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Anti-Valentine’s Day: Views from the Speakfree Open Mic

What does it mean to be anti-Valentine’s Day?


Every year, many people collectively participate in the hate of February 14th, whether it’s because they are anti-capitalism, anti-relationship, or both. So, being at the Speakfree open mic, I expected to hear poems about how being single on this one particular day sucks and about how we continue to let love be commercialized.


Despite my expectations, here are some real reasons why poets on the Williams College campus are ‘anti-Valentine’s Day’:


  1. People might hate Valentine’s Day because it reminds them of those who they loved whom had taken their trust, their dignity, and their voice. One girl’s poem particularly striked me because while the first half was about driving in the car with her lover, the second half was reconstructing that same scene with the fear she felt after he assaulted her. It is a reminder that for some, Valentine’s Day is a knife in the gut that reignites the pain from past scars; it is not merely a day to be petty and jealous of others.         

  2. Being anti-Valentine’s Day also does not mean one is necessarily against romantic love but that one wants other forms of love to be recognized. One poet spoke on how he felt love was absent every other day of the year and how true love was the love his God has for him, love grand enough that he sacrificed his own life for humanity. My friend read a poem about all the men she has loved and what they have taken from her, including her father, showing familial love is a love to be emphasized as well on February 14th. Being away from home, I think college students are truly missing out on that specific type of love.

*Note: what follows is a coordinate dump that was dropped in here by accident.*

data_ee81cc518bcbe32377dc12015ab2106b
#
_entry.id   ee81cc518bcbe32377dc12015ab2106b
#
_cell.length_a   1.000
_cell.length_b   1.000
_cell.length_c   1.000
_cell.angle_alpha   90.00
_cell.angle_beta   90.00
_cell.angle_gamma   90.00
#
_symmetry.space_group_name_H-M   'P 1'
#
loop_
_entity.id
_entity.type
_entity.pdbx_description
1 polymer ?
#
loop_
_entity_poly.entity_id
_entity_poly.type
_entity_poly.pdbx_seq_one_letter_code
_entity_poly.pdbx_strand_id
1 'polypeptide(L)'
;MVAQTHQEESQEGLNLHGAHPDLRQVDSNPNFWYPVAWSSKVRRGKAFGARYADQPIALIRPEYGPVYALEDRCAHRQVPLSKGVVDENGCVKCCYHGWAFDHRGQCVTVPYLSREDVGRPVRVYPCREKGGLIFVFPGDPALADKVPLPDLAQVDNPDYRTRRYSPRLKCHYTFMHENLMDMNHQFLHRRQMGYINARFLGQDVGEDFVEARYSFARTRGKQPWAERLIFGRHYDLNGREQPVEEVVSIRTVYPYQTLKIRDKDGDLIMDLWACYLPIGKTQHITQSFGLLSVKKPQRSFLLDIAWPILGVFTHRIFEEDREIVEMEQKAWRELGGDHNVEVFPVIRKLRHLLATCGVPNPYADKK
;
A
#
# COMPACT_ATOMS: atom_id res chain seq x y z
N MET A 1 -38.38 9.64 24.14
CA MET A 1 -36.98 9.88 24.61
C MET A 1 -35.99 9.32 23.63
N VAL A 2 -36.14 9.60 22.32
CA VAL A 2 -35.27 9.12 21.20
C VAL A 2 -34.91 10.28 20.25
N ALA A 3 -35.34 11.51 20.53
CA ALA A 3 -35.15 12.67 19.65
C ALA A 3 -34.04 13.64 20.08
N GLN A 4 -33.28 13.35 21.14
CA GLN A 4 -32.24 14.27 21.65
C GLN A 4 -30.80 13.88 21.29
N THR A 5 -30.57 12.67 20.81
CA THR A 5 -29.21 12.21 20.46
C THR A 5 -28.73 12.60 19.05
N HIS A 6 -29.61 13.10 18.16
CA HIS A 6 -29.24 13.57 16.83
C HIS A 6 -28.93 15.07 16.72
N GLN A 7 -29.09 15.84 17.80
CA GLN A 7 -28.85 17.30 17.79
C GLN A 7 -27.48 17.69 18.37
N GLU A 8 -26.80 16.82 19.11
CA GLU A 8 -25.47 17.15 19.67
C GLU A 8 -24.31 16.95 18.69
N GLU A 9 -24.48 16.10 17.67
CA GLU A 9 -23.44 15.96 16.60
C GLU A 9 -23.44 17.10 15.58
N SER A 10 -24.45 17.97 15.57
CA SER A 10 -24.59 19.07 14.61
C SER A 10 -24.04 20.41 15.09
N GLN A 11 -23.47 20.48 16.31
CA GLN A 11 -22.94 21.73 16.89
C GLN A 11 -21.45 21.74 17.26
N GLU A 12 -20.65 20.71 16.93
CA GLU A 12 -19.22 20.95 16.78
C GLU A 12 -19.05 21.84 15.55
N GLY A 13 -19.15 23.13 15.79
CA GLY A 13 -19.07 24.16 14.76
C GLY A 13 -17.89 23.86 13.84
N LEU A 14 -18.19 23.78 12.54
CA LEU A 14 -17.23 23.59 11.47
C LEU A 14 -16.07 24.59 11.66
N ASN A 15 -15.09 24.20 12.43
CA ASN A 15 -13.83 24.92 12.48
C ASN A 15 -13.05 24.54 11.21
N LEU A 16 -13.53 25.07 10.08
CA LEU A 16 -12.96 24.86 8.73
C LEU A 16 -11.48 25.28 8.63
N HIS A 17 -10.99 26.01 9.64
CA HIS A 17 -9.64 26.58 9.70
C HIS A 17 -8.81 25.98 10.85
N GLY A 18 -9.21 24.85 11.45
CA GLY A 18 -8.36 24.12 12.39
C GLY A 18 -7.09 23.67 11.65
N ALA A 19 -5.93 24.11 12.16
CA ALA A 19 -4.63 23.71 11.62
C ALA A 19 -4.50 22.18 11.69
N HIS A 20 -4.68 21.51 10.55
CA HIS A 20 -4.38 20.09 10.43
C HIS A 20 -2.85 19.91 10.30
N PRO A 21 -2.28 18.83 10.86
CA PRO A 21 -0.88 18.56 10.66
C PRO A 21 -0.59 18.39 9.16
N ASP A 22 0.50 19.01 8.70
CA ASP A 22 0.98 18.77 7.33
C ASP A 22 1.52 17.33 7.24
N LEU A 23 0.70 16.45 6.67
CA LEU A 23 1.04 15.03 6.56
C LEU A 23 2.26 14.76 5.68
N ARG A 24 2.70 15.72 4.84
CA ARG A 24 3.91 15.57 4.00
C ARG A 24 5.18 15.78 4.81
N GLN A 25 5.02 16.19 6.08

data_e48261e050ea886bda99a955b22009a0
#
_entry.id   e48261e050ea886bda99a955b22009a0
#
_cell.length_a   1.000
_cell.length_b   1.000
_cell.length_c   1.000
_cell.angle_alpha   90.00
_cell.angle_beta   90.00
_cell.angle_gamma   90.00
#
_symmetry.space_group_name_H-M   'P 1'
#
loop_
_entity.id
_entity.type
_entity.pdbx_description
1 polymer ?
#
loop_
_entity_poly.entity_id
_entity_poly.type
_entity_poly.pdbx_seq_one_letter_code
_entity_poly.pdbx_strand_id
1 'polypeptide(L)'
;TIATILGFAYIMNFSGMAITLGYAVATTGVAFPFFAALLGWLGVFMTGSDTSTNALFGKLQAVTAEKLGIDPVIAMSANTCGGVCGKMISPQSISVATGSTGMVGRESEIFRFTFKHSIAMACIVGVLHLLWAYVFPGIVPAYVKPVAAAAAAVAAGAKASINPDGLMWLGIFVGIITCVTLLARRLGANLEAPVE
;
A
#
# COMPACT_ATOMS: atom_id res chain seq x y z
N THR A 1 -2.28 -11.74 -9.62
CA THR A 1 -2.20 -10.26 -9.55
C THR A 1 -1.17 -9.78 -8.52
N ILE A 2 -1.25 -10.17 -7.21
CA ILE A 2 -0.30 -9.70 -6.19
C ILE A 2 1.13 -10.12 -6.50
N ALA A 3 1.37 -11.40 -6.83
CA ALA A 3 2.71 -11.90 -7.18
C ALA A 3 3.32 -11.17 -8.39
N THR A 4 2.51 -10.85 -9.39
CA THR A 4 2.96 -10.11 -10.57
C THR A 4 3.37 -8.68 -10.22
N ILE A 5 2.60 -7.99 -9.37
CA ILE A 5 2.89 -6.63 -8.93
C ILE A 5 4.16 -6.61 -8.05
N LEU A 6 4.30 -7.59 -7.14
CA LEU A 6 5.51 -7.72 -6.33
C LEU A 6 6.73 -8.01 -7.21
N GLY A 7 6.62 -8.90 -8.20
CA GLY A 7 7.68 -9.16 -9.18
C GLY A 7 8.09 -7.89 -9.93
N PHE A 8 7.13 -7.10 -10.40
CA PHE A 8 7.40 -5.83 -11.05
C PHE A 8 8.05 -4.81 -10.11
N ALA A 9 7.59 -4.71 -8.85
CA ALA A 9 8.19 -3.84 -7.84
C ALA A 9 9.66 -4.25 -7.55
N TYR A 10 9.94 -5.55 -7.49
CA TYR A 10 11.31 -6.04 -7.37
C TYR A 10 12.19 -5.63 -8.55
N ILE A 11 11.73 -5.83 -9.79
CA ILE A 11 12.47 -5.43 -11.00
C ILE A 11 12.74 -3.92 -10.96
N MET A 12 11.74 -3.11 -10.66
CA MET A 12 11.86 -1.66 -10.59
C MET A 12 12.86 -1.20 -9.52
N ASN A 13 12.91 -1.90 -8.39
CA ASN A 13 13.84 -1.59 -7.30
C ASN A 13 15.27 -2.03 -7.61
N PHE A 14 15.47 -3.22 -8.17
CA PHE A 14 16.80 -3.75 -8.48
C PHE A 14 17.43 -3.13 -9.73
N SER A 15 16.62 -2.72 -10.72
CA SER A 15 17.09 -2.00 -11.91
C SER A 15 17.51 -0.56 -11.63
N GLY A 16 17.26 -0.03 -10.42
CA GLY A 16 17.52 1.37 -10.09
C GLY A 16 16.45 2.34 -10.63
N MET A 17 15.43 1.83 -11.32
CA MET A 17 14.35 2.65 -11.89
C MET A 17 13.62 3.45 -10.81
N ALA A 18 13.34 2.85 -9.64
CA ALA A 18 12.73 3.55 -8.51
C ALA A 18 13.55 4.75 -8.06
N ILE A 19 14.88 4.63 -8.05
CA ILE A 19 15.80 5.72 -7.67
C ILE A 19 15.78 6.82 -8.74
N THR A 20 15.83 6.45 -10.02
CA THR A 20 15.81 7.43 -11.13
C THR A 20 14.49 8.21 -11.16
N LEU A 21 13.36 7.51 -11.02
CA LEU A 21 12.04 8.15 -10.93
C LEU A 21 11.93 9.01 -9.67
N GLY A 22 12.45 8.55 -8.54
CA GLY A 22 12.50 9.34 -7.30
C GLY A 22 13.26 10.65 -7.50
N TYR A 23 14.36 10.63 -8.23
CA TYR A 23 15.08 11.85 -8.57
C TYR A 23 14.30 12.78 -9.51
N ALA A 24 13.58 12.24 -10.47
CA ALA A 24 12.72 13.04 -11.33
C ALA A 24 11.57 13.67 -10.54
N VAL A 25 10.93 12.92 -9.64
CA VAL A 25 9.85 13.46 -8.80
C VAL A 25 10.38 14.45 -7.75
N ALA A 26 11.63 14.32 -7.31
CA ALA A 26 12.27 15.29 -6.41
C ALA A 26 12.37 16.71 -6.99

3. Valentine’s Day, even though it is all about romance, ironically seems to exclude many different types of couples: couples of color, interracial couples, gay couples, lesbian couples, etc. People may not want to celebrate if they do not see themselves celebrated in all the promotion and marketing that comes with the holiday. For a day devoted entirely to love, there is not of love for individuals who are not white or do not adhere to heteronormative standards.

  4. In light of recent events on campus, this last reason as to why someone may be anti-Valentine’s Day is particularly important to me: how can one love in the face of such tension between different racial, cultural, political groups? For me, Valentine’s Day is a reminder to love one’s culture and one’s community. On a campus in the middle of the mountains, this is especially important. Without that love for each part of our intersecting identities, Valentine’s Day is a tough day to face.


All in all, the anti-Valentine’s Day Speakfree open mic opened my eyes to a lot of new ideas, and each poet spoke their truth in such powerful prose. So, thank you to Speakfree for hosting such a wonderful event.


Happy late anti-Valentine’s Day!

Nicole Alvarez

Williams '22

A Dominican and Puerto-Rican first-generation Williams student from Queens, New York. Biology major and Neuroscience concentrator. Allison Davis Research Fellow and lover of poetry.
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